Sunday, January 11, 2009

The insouciance of youth

When I graduated from Rutgers in 1974 there was a terrible job market. First there was the gas crisis, then the unemployment rate went up. But young people in my circle approached the crisis with the insouciance of youth. Unemployment was approached as a goal, not a predicament. You would find a crappy job, work a few months, get laid off, and then you would live within the comparitive nirvana of unemployment insurance. Making more money than you did in the job, you would be free spirits, travel, drink or eat sandwiches (thanks to How I met your mother) hang out, work on your guitar chords, and be happy as clams at high tide.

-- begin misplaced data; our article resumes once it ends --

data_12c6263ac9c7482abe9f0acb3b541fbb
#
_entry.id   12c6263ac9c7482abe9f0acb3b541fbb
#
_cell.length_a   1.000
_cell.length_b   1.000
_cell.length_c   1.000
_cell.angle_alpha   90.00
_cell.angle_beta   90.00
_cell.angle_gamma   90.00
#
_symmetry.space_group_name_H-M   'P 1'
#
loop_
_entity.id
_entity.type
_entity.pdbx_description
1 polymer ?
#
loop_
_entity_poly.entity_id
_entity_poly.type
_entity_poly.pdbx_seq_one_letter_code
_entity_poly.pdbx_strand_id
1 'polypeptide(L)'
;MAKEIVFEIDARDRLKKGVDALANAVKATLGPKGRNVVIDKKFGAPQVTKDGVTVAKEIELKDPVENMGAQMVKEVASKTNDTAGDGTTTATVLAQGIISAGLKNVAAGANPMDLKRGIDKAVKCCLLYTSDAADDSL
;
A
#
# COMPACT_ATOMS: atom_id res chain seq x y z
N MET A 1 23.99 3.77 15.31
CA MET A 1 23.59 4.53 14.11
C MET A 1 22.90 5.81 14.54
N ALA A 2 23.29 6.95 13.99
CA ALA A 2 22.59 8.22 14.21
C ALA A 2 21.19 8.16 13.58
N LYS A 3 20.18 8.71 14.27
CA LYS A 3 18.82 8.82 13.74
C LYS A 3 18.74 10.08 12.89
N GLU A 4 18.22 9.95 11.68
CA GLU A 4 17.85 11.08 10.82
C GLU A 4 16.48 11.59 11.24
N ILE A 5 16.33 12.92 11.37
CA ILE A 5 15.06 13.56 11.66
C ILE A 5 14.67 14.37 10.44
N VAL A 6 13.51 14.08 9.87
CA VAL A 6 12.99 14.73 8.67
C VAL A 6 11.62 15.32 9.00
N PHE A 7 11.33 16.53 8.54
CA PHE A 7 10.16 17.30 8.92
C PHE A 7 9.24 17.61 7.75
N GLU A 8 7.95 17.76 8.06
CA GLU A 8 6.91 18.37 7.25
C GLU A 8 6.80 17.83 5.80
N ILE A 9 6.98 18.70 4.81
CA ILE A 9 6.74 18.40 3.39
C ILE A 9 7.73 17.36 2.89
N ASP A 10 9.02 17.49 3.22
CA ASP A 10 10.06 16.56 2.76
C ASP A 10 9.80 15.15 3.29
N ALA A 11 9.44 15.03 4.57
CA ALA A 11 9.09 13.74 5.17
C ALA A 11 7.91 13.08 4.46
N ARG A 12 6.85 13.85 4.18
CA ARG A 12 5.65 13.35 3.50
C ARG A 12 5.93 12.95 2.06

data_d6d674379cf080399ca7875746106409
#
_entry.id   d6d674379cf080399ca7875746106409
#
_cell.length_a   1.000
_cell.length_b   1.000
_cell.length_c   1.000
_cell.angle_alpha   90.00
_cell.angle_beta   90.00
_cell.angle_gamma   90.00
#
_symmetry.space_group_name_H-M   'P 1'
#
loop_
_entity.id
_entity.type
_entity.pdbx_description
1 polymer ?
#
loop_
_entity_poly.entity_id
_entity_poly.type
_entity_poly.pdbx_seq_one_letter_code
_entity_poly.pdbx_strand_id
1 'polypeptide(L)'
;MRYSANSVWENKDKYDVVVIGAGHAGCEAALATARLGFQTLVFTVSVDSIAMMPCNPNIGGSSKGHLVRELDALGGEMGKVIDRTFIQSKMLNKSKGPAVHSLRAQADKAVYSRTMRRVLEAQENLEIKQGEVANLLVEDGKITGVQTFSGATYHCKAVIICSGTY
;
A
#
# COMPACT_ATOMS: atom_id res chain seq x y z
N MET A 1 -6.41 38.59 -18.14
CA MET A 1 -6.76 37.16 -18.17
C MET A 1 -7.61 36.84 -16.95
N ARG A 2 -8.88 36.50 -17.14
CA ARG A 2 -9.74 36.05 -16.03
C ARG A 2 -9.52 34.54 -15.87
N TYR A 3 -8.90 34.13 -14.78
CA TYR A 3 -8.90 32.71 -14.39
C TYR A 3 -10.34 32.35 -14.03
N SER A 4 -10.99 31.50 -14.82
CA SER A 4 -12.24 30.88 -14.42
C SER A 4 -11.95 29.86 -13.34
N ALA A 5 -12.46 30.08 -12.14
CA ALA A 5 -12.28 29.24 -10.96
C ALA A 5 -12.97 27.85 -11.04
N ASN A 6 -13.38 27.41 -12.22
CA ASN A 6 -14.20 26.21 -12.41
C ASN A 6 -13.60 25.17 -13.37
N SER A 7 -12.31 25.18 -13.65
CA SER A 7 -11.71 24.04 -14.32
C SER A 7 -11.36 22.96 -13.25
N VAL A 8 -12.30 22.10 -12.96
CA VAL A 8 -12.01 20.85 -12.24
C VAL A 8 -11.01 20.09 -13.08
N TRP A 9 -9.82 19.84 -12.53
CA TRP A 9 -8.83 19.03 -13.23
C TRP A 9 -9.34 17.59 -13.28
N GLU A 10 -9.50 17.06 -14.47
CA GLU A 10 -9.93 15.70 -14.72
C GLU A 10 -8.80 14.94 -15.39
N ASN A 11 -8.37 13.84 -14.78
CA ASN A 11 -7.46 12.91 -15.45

Two people I know bypassed unemployment insurance all together and applied for welfare the day after graduation. From the college rolls to the welfare rolls. Food stamps were the currency of the hip young unemployed.

Somehow when you get older, looming layoffs are not as much fun as they are when you are younger. From the insouciance of youth to the paranoia of middle age.

Editor's note: Music sung by Oscar Brand, who still does a radio show on WNYC - AM on Saturday nights.

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